You are here

Pediatric Proximal Humerus Fracture S42.209A 812.00

synonyms:Pediatric proximal humerus fracture, shoulder fracture, broken shoulder

Pediatric Proximal Humerus Fracture ICD-10

 

A- initial encounter for closed fracture

B- initial encounter for open fracture

D- subsequent encounter for fracture with routine healing

G- subsequent encounter for fracture with delayed healing

K- subsequent encounter for fracture with nonunion

P- subsequent encounter for fracture with malunion

S- sequela

Pediatric Proximal Humerus Fracture ICD-9

  • 812.0_(closed); 812.1_(open)
  • 812._0(fracture of humerus, upper end, unspecified)
  • 812._1(fracture of humerus, upper end, surgical neck)
  • 812._2(fracture of humerus, upper end, anatomic neck)
  • 812._3(fracture of humerus, upper end, greater tuberosity)
  • 812._9(fracture of humerus, upper end, other; head, upper epiphysis)

Pediatric Proximal Humerus Fracture ICD-10

Pediatric Proximal Humerus Fracture Etiology / Epidemiology / Natural History

  • Generally occur between 11 and 17 yrs old.
  • Often associated with athletic participation: direct blow during contact sport or fall onto outstretched arm.
  • Also associated with aneurysmal and unicameral bone cysts and radiation therapy for malignant tumors.

Pediatric Proximal Humerus Fracture Anatomy

  • Proximal humeral physis accounts for 80% of the longitudinal growth of the humerus.
  • Proximal humeral epiphysis does not begin to ossify until @ 6months old.
  • Secondary ossification center for humeral head appears by 4 to 6 months of age. 
  • Ossification centers for greater tuberosities develop by ages 3
  • Ossification centers for lesser tuberosities develop by 5
  • Tuberosities fuse at 5 to 6 years old. 
  • Proximal humeral physis between humeral head and the shaft fuses at age 16 to 19 years.

Pediatric Proximal Humerus Fracture Clinical Evaluation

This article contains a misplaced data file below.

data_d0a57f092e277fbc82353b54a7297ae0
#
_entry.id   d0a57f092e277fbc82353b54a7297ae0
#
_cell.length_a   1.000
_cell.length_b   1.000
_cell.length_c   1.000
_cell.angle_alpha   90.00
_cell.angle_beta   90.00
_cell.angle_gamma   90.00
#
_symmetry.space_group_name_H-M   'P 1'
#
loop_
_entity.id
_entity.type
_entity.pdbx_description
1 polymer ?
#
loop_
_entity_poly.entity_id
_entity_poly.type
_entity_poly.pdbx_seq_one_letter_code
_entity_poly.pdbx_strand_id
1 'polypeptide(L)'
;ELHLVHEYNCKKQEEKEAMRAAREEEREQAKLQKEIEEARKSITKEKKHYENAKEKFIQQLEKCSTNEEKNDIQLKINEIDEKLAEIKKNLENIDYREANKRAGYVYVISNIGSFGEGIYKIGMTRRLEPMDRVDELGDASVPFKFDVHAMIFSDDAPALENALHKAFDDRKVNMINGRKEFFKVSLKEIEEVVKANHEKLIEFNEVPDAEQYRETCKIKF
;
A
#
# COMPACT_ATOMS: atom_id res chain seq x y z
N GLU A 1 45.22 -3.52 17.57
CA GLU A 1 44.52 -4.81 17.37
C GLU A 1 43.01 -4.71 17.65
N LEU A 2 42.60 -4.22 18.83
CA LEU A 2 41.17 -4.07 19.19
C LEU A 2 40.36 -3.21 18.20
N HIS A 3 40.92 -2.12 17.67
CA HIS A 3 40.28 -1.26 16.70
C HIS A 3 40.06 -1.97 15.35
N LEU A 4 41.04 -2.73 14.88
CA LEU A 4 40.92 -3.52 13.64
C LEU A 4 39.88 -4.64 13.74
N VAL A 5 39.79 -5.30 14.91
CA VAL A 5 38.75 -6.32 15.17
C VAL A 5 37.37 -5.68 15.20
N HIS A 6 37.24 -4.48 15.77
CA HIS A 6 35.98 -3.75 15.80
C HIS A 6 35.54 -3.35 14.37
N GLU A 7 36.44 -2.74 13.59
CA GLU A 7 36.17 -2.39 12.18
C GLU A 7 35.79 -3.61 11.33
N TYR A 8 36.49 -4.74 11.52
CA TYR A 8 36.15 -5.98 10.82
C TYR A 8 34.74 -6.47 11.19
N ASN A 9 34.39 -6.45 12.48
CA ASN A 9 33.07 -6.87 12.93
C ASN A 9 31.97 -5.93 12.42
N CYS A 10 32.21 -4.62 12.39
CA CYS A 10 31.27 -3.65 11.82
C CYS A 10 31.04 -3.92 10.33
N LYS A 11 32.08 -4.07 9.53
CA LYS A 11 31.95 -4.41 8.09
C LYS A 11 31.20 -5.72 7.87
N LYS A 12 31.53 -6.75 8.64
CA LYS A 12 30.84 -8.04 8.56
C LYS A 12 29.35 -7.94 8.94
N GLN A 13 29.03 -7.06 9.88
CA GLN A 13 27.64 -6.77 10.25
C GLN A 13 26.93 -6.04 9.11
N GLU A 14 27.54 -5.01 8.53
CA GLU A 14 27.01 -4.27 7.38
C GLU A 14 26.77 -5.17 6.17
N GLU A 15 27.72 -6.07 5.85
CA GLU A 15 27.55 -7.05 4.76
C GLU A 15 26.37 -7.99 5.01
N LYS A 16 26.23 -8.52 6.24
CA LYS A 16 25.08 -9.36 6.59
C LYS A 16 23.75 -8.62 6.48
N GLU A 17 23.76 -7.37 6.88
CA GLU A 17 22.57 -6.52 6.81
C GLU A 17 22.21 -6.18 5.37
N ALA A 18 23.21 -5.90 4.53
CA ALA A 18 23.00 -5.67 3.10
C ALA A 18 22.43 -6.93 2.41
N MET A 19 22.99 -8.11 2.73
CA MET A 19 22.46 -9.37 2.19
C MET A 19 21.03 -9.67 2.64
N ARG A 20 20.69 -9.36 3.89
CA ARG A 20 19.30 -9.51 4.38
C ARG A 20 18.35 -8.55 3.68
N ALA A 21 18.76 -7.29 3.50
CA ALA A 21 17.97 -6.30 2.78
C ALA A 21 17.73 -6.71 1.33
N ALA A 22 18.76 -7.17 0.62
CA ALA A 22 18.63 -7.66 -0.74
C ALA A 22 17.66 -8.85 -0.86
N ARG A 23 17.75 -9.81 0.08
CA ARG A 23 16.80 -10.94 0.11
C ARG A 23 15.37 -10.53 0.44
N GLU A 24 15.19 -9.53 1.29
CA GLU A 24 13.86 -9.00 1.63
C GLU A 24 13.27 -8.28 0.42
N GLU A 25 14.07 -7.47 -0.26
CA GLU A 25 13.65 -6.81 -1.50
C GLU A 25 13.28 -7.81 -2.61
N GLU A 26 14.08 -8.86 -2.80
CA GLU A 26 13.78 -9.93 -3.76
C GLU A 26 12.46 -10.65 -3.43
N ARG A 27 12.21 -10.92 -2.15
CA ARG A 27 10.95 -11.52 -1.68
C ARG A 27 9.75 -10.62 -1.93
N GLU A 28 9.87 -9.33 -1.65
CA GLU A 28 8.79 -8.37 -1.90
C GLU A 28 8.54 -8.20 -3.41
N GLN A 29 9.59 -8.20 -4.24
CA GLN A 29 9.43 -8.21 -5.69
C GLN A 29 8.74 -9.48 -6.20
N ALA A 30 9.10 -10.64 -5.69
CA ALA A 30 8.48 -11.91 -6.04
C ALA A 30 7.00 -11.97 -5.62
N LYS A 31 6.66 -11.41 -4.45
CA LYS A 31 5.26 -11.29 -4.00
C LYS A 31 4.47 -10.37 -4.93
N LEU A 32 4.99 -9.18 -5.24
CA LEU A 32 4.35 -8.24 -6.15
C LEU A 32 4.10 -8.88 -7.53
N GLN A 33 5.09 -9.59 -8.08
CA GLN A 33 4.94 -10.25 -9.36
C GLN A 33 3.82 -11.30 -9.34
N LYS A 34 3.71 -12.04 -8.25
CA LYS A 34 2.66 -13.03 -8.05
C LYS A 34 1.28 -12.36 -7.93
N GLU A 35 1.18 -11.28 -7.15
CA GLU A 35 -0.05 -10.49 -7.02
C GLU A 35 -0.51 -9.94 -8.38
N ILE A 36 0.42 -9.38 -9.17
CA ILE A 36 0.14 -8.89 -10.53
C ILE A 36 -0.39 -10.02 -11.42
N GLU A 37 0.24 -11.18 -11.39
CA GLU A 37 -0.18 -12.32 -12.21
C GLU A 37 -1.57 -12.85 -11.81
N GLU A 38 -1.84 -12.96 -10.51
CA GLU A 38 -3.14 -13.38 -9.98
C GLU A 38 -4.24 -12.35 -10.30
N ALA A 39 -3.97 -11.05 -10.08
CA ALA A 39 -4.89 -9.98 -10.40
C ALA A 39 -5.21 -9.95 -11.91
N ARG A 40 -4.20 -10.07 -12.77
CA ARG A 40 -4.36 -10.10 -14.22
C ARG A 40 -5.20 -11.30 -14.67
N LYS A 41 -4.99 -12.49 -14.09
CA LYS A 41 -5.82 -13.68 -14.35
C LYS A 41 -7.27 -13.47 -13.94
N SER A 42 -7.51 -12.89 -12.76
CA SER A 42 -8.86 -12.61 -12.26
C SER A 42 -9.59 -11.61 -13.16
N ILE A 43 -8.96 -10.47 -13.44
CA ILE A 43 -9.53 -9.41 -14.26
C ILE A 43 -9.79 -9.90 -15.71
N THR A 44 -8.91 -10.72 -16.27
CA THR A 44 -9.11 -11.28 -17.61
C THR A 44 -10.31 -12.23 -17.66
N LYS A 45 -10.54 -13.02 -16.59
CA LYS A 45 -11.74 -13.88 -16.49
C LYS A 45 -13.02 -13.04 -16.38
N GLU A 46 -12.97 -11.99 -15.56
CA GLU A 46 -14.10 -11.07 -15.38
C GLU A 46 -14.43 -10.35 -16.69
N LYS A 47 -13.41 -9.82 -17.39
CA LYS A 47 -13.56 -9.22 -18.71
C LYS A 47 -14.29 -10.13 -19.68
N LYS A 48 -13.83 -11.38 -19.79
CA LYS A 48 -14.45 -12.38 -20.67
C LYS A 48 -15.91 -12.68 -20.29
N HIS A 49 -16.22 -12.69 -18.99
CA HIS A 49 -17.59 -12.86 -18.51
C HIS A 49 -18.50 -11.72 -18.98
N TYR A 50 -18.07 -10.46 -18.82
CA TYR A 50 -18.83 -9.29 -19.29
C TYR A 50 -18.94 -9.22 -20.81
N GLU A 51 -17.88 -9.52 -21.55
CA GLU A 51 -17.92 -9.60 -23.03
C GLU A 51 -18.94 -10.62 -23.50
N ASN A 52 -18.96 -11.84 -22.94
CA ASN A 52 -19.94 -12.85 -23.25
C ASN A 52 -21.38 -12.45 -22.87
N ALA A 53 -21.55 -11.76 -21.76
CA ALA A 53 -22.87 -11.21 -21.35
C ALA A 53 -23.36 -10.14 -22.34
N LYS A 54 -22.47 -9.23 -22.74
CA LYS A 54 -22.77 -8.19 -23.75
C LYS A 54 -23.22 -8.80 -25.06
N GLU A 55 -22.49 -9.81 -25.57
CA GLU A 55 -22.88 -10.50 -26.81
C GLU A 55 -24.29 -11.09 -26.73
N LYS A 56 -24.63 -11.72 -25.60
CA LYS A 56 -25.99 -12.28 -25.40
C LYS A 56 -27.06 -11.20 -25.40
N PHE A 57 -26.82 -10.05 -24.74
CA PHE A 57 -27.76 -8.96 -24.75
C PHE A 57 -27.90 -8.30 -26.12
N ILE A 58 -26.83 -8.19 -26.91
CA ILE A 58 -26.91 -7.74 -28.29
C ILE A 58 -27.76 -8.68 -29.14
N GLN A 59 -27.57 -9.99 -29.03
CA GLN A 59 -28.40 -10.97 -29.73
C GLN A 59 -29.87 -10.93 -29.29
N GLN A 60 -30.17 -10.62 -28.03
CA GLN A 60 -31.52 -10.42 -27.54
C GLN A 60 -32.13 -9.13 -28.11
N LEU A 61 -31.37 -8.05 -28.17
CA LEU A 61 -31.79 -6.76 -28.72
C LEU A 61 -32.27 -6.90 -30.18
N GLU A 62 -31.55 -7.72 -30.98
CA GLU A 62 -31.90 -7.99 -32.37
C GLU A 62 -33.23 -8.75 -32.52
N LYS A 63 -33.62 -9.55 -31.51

• Shoulder pain and swelling generally after fall onto oustretched arm/shoulder.

Pediatric Proximal Humerus Fracture Xray / Diagnositc Tests

  • AP, scapular lateral and axillary views. Fracture generally easily identified in patients >6months old. Must rule out associated dislocation with axillary view.
  • MRI, ultrasound or arthrogram may be needed in patietns younger than 6 months old.

Pediatric Proximal Humerus Fracture Classification / Treatment

  • Salter Harris Type I: most common in pts <5y/o.
  • Salter Harris Type II: most common in pts >11y/o.
  • Salter-Harris Type III: uncommon
  • Salter-Harris Type IV: uncommon
  • Metaphyseal fracture: most common in pts 5-11y/o.
  • Acceptable Reduction:
    -<5y/o: 70° angulation, 100% displacement
    -5-12y/o: 40°-70° angulation
    ->12y/o: 40° angulation, 50% displacement.
  • Surgery: closed reduction, percutaneous pin fixation. Closed reduction may be prevented by interposed biceps tendon or periosteal flap.
  • AO Classification

Pediatric Proximal Humerus Fracture Associated Injuries / Differential Diagnosis

  • Shoulder dislocation
  • Brachial plexus palsy
  • Clavicle Fracture
  • Shoulder sepsis
  • Osteomyelitis

Pediatric Proximal Humerus Fracture Complications

  • Shoulder stiffness
  • Malunion
  • CRPS
  • Pain
  • Infection

Pediatric Proximal Humerus Fracture Follow-up Care

  • Review of 30 pts age 8-15 with proximal humeral epiphyseal fractures ranging 5-100% displaced and treated with no reduction to open reduction.  Despite a maximum of 2cm of shortening all pts had full ROM and no functional complaint with insignificant angular deformity.  This great remodeling is due to the fact that 80% of humeral growth comes from the proximal growth plate. This author recommends open treatment for open or tented skin and neurovascular compromise only and closed treatment is unneeded.
  • Baxter MP, Wiley JJ: Fractures of the proximal humeral epiphysis: Their influence on humeral growth.  J Bone Joint Surg 1986;68B:570-573.

Pediatric Proximal Humerus Fracture Review References

  • Neer CS II, Horwitz BS: Fractures of the proximal humeral epiphyseal plate.  Clin Orthop 1965;41:24-31.
  • Baxter MP, Wiley JJ: Fractures of the proximal humeral epiphysis: Their influence on humeral growth.  J Bone Joint Surg 1986;68B:570-573°

Disclaimer

The information on this website is intended for orthopaedic surgeons.  It is not intended for the general public. The information on this website may not be complete or accurate.  The eORIF website is not an authoritative reference for orthopaedic surgery or medicine and does not represent the "standard of care".  While the information on this site is about health care issues and sports medicine, it is not medical advice. People seeking specific medical advice or assistance should contact a board certified physician.  See Site Terms / Full Disclaimer